October 10, 2015

Reference: FEDLINK Posts Updated Version of U.S. Federal Government Library Directory

A couple of days ago the Federal Library and Information Network (FEDLINK) posted an updated edition of the directory of U.S. Federal Government libraries that they compile and maintain with the Federal Research Division of the Library of Congress.

The directory contains information (often with direct links to the library) for more than 1,000 federal government libraries and information centers.

A map version of the directory (plus background info) is available online (Firefox only) . It appears that this version hasn’t been updated with changed/new data as of August 10th.

However, you can access the updated directory (8/6/2014) here as PDF file.

What data does the directory contain?

  • Name of Library
  • Department
  • Address
  • Country
  • Telephone
  • Fax
  • E-mail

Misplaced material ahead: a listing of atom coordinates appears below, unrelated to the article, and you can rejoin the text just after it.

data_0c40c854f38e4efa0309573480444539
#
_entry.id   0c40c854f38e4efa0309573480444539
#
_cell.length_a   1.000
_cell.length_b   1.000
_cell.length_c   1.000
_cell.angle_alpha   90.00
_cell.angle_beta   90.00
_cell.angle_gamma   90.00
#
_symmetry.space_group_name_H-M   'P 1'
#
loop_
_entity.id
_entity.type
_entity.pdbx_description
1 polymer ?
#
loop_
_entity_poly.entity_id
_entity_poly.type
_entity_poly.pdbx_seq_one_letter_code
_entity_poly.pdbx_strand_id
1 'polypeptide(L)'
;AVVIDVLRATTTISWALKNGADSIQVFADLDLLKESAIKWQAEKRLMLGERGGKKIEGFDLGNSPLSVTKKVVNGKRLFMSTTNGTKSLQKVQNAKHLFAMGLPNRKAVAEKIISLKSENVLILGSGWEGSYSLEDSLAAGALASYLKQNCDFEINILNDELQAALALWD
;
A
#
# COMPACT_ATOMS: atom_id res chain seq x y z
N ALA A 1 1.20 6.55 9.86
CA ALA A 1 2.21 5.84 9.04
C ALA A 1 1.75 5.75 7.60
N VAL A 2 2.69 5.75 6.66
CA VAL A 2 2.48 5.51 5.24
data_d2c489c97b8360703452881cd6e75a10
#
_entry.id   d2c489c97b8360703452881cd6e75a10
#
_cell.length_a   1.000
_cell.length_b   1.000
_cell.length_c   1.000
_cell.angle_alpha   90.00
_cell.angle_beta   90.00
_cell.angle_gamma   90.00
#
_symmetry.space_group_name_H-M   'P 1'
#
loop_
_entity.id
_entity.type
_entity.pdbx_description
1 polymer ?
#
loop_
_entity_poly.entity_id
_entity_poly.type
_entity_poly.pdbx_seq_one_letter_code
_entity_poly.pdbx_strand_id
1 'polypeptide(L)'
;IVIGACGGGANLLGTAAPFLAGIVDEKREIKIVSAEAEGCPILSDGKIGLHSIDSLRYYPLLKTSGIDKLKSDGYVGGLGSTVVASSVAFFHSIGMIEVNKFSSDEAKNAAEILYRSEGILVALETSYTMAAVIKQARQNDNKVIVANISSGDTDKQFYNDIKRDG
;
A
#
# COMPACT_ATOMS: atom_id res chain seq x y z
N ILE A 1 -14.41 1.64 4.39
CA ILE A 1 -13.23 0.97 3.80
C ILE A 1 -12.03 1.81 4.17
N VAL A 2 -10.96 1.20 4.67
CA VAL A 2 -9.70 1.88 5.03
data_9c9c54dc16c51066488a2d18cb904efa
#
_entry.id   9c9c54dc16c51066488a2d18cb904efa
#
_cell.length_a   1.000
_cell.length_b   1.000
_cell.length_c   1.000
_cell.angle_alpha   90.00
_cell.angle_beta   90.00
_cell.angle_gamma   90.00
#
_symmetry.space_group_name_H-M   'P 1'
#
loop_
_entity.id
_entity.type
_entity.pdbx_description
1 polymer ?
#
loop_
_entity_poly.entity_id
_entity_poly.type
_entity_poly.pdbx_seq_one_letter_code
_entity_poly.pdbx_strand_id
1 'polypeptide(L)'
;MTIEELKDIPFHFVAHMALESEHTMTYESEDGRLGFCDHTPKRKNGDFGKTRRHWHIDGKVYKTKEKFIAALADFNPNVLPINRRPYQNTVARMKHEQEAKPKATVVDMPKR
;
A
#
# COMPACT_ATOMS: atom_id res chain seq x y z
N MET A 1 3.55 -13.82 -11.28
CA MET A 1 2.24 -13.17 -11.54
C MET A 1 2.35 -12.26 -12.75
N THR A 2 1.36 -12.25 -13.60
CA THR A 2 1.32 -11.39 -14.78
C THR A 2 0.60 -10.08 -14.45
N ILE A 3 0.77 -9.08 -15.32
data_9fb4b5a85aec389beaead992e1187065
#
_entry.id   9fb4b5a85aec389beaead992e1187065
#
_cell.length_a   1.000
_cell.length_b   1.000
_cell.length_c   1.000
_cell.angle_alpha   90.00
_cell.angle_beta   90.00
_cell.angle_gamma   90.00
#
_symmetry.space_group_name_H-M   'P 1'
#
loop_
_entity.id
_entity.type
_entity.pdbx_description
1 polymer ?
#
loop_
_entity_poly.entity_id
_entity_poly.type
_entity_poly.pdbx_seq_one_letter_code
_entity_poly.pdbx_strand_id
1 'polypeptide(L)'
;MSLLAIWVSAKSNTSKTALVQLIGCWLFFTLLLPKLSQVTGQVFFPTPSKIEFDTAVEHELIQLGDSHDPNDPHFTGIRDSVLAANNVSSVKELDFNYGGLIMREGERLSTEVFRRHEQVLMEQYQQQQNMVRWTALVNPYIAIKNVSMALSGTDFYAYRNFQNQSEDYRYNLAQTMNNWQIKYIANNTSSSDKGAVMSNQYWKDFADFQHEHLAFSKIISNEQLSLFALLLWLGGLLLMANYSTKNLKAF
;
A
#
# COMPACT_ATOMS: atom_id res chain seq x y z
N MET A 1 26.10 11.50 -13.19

• Web Site
  • Hours of Operation
  • Director
  • Staff Size
  • Type of Library
  • Collection Size
  • Circulation Services
  • Circulation Services Availability
  • Reference Services
  • Reference Services Availabiliy
Gary Price About Gary Price

Gary Price (gprice@mediasourceinc.com) is a librarian, writer, consultant, and frequent conference speaker based in the Washington D.C. metro area. Before launching INFOdocket, Price and Shirl Kennedy were the founders and senior editors at ResourceShelf and DocuTicker for 10 years. From 2006-2009 he was Director of Online Information Services at Ask.com, and is currently a contributing editor at Search Engine Land.

Craft Exceptional Digital Experiences for Your Users
Digital UX LJ and ER&L present an exceptional roster of library and user experience (UX) experts for our newest online course, Digital UX Workshop: Crafting Exceptional Digital Experiences for the User-Centered Library. During this 5-week online workshop, you will explore why UX matters, and how to sell user-centered design (UCD) to leadership within your organization. Whether you want to redesign your website, revamp your user interface, create a new discovery tool, implement e-resources, or develop a mobile app—you’ll have a tangible product by the end of the course.